The best thing about the journey from Cape Coast to Accra is the fruit being sold at the roadside. Lines of stalls overflowing with pineapples and watermelons, and carts filled with fresh coconuts. Forget the glutinous starchy fufu and oily soups, I reckon I could survive on fresh fruit alone in Ghana, and many other African countries for that matter.

Coconut sellers

The worst thing about this same road is the traffic. There is a worrying frequency of signs stating how many people died at that specific spot. I usually try to find alternative routes in such cases, but here there were none, at least according to my map. This is proving to be one of the worst country maps I’ve ever used. Whoever was responsible for producing the International Travel Map for Ghana needs to improve their cartography skills. Not only does their map not include simple road distances between places, but they have drawn roads which don’t exist and have depicted what are in fact large sprawling towns to be villages. Ghanians would agree with me if they could read maps.

I broke the two day cycle from Cape Coast to Accra by stopping over in the fishing village of Apam. It was a worthwhile detour, mostly because I got to sleep in a 300-year old slave fort. It was originally built by the Dutch, but handed over to British control 100 years later. This was about the only information I could decipher from Grace, the fort’s female caretaker. I highly recommend it for those making the same journey. You sleep with the sound of the waves crashing below you and wake up to a view worth far more than the £2 it costs to stay here. There is no electricity or running water, but anyone overlanding in Africa ought to be familiar with this minor inconvenience. Candle-light is far more appropriate in such places.

Apam fising village

Apam

The ride into Accra was hot; the kind of heat that turns your Tilley hat stiff with salt stains. Fortunately filtered water is very cheap in Ghana (like £0.02 for a 500ml sachet) and frequently available, usually sold chilled in blue cool-boxes at the roadside. I never remember water being sold like this when I first went to Africa 10 years ago. I have no idea to what extent this water has been tested or approved by any regulatory body, but my stomach seems to be coping OK.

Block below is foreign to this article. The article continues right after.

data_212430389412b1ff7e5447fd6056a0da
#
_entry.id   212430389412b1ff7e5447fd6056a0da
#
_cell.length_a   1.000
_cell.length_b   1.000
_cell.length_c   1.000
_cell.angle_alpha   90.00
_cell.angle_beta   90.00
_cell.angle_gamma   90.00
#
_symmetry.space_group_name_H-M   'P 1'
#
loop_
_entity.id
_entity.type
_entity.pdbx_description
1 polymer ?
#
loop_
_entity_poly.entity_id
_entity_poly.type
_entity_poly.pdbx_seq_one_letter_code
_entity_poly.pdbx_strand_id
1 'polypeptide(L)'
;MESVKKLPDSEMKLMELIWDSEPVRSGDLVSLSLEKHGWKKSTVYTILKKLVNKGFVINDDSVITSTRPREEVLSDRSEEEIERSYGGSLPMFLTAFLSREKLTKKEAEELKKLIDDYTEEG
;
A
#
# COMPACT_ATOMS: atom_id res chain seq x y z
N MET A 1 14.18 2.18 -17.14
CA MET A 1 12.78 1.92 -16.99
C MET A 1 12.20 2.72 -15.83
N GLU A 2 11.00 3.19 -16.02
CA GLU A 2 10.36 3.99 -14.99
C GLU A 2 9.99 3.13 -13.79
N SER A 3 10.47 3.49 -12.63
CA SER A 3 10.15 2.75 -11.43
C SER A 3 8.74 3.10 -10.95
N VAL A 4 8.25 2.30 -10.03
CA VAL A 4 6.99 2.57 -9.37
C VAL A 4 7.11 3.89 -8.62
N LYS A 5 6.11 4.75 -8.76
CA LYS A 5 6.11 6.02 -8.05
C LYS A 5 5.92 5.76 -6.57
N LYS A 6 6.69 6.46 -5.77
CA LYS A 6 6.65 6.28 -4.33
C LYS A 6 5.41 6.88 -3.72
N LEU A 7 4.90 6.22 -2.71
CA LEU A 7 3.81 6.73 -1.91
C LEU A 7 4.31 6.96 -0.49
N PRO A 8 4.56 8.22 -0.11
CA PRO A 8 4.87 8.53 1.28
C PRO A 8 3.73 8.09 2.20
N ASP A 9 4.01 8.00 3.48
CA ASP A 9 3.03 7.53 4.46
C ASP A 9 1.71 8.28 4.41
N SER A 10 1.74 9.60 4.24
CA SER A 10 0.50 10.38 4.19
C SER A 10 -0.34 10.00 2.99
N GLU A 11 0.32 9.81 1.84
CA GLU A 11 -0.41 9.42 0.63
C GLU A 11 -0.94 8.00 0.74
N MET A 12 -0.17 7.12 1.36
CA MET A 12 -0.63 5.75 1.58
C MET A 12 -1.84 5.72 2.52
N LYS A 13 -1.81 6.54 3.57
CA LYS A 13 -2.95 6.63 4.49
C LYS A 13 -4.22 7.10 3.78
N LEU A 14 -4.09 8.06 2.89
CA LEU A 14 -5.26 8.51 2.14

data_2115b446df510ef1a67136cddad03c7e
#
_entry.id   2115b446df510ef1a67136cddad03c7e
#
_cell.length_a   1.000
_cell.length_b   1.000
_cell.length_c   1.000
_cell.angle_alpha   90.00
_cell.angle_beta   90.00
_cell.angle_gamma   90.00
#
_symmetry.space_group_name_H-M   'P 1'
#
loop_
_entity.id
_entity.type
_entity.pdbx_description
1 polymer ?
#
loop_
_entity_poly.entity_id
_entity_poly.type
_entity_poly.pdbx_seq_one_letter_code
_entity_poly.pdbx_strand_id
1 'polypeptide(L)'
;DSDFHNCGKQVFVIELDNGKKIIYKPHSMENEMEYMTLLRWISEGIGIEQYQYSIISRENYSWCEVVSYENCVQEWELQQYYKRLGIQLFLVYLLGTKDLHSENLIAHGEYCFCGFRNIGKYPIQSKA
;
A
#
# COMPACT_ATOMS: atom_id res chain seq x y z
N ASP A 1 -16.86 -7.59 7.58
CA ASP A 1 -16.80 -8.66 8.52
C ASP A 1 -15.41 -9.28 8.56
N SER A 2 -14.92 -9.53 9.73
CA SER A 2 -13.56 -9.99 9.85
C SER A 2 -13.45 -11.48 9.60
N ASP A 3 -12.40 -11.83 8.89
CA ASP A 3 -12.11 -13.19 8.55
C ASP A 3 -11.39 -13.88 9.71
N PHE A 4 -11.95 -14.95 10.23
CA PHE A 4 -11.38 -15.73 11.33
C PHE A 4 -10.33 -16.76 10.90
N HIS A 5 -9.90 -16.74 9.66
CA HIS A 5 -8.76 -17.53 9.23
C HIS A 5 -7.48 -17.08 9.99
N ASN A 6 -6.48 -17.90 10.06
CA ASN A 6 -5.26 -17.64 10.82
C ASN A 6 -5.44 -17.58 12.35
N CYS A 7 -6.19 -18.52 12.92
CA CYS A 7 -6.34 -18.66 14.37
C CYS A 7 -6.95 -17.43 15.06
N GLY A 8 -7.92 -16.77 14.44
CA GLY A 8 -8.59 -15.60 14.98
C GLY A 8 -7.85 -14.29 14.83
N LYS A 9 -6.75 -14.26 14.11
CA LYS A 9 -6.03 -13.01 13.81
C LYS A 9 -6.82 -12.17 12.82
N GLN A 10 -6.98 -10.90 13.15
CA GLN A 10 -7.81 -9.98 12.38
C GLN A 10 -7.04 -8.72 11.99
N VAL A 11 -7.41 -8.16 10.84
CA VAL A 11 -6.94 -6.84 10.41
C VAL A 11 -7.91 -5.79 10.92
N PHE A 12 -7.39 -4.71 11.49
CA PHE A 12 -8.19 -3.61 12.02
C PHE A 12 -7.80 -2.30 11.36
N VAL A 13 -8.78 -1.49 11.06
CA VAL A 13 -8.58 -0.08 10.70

The hospitality I’d received in Takoradi a few weeks previously was extended in Accra. My host here was director of the Accounts department for the country’s National Audit Service. In other words a Ghanian of some rank. Not so long ago he was a night security guard in central London, a job which allowed him to study through his shift. This was the real reason he’d gone to the UK. He told me this after I’d followed his chauffeur-driven SUV way out of Accra to a large hotel by the sea. We’d only just met, I’d pulled him out of his busy job and now he was buying me lunch.

The following 5 days in Accra were centered around applying for visas and giving presentations about my journey(s) by bike. Almost half of that time seemed to be spent in traffic, where armies of street hawkers brush past your window selling anything that can feasibly be carried by hand or head. “This is nothing compared to Nigeria”, remarked my host George, who lived some 20km east of the city centre. His daily commute, which we did for the remainder of the week in his newly re-sprayed Mercedes, took between 1-2 hours each way. It would certainly have been faster on a bicycle, which would naturally have been my mode of transport had it not been for the convenience of having a driver assigned to take me to the necessary embassies.